During vaccuuming just be a little gentle when working around the plants. You only need to vaccuum the surface of the gravel so don't go digging down into it. As LetDiceFly mentioned, it doesn't need to be perfect & what is left will be good for the plants.
    Here are some other links that will provide you with some very usefull information about planted aquariums:
    https://www.fishlore.com/fishforum/aquarium-plants/14287-aquarium-plant-important-stickies.html
    https://www.fishlore.com/fishforum/aquarium-plants/45894-plants-rhizomes.html
     
     
     
     

    I hope that lot helps clear things up for you a bit.:)
     
  12. michael68Valued MemberMember

    Sorry nutter didnt mean to step on your toes.I just wanted to suggest where Hyler could aquire a great fixture for very cheap.My plants have never looked so great and are growing like weeds,Although i do FERTILIZE with flourish excel.
     
    Last edited: Mar 20, 2010
  13. NutterFishlore VIPMember

    No problem Michael & no need for apologies. Your not stepping on anyones toes. Everyone is free to post thier ideas. :) I was just pointing out that the fixture is physically too large for a 10gal tank & that the use of a light with that intensity would require ferts & co2. The flourish Excel combined with the light is what is making the difference in your tank. Excel is a liquid form of carbon. Worth noting that Excel is not a mineral form of nutrients, only a source of carbon. If your not already using a mineral fertiliser you might want to think about getting one. Combining the Excel with the higher light levels & sufficient mineral nutrients will give you even better growth. On the other hand you may be perfectly happy with how things are going for you now, in which case you should just leave it all alone.
     
  14. michael68Valued MemberMember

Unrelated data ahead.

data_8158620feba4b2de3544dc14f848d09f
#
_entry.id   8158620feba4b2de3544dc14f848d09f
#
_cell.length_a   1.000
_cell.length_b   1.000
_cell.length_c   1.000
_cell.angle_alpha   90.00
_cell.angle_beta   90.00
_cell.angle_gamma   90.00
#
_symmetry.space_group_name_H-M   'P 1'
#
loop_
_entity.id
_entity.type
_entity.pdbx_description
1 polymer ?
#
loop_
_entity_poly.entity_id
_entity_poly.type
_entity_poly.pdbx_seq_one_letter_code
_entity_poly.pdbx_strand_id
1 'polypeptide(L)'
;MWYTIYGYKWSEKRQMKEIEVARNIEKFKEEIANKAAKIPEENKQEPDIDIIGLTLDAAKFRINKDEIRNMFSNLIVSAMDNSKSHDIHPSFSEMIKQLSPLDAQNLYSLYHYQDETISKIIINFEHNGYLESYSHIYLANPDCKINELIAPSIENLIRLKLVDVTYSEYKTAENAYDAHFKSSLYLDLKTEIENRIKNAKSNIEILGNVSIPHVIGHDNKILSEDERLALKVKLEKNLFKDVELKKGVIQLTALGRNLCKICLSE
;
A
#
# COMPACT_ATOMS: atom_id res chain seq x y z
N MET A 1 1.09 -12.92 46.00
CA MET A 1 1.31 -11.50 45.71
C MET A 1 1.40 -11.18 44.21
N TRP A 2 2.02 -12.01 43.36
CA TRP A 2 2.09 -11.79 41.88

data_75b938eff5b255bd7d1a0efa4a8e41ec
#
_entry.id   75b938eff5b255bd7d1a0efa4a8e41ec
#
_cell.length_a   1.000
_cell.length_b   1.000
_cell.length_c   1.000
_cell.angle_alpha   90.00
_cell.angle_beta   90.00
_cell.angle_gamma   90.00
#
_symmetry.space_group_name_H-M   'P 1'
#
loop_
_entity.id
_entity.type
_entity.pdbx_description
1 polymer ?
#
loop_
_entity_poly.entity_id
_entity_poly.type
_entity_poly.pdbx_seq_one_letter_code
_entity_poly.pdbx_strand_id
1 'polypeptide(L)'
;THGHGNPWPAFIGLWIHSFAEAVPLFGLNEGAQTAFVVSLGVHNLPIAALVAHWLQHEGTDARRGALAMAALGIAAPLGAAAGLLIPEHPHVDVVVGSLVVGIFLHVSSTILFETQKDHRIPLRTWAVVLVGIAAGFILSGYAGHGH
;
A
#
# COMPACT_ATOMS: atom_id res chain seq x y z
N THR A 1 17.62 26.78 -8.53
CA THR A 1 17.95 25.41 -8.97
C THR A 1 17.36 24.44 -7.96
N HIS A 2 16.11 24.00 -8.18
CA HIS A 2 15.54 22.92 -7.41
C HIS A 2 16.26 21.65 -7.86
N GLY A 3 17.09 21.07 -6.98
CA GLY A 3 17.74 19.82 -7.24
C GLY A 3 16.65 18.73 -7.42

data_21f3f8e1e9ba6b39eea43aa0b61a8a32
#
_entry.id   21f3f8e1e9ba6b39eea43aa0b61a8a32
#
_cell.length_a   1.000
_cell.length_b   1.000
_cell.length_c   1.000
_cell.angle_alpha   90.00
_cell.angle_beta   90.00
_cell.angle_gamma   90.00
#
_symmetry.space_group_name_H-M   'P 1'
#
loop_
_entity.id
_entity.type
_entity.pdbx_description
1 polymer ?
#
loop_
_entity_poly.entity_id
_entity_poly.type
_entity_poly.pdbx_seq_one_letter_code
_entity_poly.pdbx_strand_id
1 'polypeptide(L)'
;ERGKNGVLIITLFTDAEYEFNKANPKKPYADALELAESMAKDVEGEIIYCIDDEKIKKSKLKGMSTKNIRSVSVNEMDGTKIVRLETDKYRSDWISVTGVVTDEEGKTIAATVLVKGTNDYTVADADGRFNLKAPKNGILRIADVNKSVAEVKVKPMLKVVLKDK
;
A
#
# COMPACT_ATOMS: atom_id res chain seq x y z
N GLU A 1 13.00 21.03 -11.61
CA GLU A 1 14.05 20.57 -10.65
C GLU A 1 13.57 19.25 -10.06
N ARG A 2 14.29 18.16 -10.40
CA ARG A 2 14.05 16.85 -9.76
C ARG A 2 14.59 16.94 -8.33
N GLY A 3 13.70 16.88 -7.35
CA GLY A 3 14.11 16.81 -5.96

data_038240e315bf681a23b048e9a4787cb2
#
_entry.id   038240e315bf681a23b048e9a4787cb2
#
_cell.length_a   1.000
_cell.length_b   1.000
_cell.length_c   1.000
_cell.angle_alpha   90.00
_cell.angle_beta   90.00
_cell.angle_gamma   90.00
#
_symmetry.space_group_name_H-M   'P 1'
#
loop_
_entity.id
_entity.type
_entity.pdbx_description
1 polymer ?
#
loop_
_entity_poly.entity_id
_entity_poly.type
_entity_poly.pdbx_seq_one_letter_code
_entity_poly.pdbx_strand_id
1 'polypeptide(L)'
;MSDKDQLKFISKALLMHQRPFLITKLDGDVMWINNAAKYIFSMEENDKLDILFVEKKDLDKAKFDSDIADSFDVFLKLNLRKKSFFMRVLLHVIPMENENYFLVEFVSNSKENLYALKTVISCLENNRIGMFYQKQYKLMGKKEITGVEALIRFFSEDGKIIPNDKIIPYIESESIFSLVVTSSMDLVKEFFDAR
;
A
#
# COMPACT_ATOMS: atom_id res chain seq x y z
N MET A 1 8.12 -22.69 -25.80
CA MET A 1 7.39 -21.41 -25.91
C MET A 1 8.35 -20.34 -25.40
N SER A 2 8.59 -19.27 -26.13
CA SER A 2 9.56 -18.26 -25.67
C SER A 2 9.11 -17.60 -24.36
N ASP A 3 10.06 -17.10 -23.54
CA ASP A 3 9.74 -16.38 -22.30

I am also using flourish comprehensive.Question Nutter;How often should i use the two products in combo?
     
  15. NutterFishlore VIPMember

    Can you send me a PM with the details of your system rather than us hijack someone elses thread? Lighting type & hours they are on, what plants you have, what fish you have & your feeding shedule as well as the type of substrate you are using & your current fertiliser shedule. From there I can work out what changes you can make if you need to make any at all.
     
  16. michael68Valued MemberMember

    Didnt mean to hyjack the thread actually thought about that i was doing it.Call me dumb but how do i send you a personal message?(assuming thats what pm means).
     
  17. NutterFishlore VIPMember

    Just click my name. The option to write a message is in the box that pops up.
     
  18. HylerNew MemberMember

    Wow...

    Thank you, everyone, for so much useful information! I feel like there is someone out there who cares whether I get this thing right or not, and it's a good feeling. I only hope that one day my advice would be of some service to someone else who is in need. Thank you!

    - George
     
    Last edited by a moderator: Mar 20, 2010
  19. FishVixenValued MemberMember

    George, Your doing the right thing by asking for help. Soon your tank will be full of beautiful plants just keep asking questions there's a lot of knowledge on this forum. Yes one day you'll say hey I went through that and this is what I did. Thanks for being on the forum.
     
    Last edited: Mar 21, 2010
  20. AquaristFishlore LegendMember

    Hello Hyler and Welcome to Fish Lore!

    I hope you enjoy the site.
    Ken